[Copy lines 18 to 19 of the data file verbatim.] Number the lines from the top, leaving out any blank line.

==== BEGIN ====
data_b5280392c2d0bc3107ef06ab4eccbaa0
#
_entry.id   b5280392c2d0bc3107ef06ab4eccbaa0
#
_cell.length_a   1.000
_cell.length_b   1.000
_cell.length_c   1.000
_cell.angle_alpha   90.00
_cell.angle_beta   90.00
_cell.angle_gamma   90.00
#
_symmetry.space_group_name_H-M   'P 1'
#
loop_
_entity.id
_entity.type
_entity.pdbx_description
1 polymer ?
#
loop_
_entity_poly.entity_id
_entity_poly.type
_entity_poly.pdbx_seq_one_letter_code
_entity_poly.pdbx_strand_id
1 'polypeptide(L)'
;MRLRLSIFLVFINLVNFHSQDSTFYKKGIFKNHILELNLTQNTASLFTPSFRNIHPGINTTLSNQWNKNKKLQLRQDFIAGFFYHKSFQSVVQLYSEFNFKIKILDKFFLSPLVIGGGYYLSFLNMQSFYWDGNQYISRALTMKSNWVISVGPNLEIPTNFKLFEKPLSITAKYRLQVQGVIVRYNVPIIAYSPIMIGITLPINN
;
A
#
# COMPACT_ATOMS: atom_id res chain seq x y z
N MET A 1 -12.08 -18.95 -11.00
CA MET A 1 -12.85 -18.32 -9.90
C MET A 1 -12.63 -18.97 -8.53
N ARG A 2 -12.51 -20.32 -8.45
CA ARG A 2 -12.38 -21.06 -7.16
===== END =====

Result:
1 polymer ?
#